EXAMPLE 4

3-E-BENZYLIDENE-6-CHLORO-1,3-DIHYDRO-INDOL-2-ONE

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General techniques: Elemental analyses were performed by the Department of Chemistry of the University of Michigan, Ann Arbor, Mich. Where molecular formulas are given, elemental compositions were found to be within 0.3% of the theoretical values unless otherwise noted. Optical rotations were determined at 589 nm at 25° C. on a Perkin-Elmer 241 polarimeter (in CHCl3). Single-crystal X-ray analysis was performed at the Naval Research Laboratory, Washington, D.C. 1H NMR spectra were recorded at 300 MHz and 13C NMR spectra were recorded at 75 MHz on a Bruker AVANCE300 spectrometer. All NMR spectra were obtained in CDCl3 and results were recorded as parts per million (ppm) downfield from tetramethylsilane (TMS). The following abbreviations are used for multiplicity of NMR signals: s=singlet, d=doublet, t=triplet. q=quartet, m=multiplet, dd=double doublet, dt=double triplet, dq=double quartet, br=broad.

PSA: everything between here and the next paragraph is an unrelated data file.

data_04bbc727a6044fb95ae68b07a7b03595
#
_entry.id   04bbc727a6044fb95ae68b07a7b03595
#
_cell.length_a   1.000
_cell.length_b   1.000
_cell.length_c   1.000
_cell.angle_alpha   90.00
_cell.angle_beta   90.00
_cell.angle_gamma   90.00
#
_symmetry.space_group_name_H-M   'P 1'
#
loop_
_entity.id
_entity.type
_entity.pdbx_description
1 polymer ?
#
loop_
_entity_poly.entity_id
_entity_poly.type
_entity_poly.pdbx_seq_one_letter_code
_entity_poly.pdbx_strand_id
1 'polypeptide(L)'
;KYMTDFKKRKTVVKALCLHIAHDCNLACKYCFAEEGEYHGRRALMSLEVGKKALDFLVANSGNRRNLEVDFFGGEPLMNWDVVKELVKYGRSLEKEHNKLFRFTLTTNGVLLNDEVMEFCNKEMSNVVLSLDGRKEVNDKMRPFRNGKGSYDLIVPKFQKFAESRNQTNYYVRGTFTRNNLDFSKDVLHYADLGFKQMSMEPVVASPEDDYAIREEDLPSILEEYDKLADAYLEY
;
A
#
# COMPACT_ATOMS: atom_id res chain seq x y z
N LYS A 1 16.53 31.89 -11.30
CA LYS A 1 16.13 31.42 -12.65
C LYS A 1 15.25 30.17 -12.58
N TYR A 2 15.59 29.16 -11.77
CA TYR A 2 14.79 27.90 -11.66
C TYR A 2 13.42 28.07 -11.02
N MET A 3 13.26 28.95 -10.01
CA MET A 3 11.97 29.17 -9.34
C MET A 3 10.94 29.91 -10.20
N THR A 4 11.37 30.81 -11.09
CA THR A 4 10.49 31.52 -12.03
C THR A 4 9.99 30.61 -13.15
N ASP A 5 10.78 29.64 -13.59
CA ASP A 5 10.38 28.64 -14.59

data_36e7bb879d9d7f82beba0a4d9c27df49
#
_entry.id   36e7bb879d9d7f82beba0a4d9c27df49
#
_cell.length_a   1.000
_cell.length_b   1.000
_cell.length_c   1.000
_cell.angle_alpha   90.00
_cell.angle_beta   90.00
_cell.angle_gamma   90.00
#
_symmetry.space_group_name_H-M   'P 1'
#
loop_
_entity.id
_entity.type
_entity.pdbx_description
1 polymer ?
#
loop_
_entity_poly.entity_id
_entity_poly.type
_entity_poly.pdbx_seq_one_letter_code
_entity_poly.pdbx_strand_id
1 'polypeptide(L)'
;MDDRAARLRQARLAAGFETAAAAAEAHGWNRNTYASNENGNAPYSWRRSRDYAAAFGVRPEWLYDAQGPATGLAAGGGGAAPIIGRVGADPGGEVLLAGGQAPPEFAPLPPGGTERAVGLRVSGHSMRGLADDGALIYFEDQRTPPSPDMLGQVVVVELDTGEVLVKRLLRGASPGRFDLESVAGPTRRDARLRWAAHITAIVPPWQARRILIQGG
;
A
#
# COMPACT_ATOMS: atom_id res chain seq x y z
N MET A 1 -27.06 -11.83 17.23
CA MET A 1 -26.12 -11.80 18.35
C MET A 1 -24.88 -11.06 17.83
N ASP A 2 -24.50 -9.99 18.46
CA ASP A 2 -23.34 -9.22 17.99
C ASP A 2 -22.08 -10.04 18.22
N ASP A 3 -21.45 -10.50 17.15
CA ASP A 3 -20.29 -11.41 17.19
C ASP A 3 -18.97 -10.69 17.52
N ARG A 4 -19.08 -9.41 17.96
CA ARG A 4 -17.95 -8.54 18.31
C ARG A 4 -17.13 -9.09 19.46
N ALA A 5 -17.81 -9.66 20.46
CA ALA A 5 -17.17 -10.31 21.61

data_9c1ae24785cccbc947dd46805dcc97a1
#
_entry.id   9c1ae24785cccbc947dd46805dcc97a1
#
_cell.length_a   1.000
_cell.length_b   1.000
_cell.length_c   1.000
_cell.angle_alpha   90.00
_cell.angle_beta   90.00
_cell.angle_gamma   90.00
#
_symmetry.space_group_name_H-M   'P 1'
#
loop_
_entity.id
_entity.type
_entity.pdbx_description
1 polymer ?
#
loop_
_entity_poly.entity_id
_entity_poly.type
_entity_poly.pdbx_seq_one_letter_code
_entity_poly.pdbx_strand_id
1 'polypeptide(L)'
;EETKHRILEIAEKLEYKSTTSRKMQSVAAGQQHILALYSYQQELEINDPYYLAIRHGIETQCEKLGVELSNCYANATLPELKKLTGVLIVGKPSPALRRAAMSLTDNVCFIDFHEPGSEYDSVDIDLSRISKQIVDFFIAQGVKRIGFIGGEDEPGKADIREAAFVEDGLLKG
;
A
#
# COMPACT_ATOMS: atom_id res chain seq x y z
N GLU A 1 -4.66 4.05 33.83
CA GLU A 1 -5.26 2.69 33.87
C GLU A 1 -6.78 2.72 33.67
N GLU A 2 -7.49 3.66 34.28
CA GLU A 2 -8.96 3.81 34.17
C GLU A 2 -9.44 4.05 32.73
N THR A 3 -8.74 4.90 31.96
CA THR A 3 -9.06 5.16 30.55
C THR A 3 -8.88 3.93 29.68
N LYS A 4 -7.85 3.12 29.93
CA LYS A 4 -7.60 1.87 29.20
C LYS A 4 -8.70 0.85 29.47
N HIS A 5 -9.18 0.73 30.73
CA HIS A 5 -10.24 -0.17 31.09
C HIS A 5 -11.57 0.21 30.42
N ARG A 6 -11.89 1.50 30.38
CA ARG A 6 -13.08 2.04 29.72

Method A: To a solution of 6-chloro-oxindole (1.67 g, 10.0 mmol) in 60 mL CH2Cl2:CH3CN (1:1), benzaldehyde (10.0 mmol) and KF—Al2O3 (10 g) were added. After 10 min at room temperature, the solvent was removed in vacuo, and the residues together with the flask were placed in a microwave oven and heated for 5 min (60˜80 W). Extraction was carried out with 150 mL CH3CN, the solid was filtered off, and the solvent was removed in vacuo to yield the crude product, which was used without further purification.

Method B: To a solution of 6-chloro-oxindole (1.67 g, 10.0 mmol) in 60 mL methanol, benzaldehyde (10.0 mmol) and piperidine (10 g) were added and the resulting mixture was refluxed for 4 hrs. The precipitate was filtered off and washed by cold methanol to yield the pure product.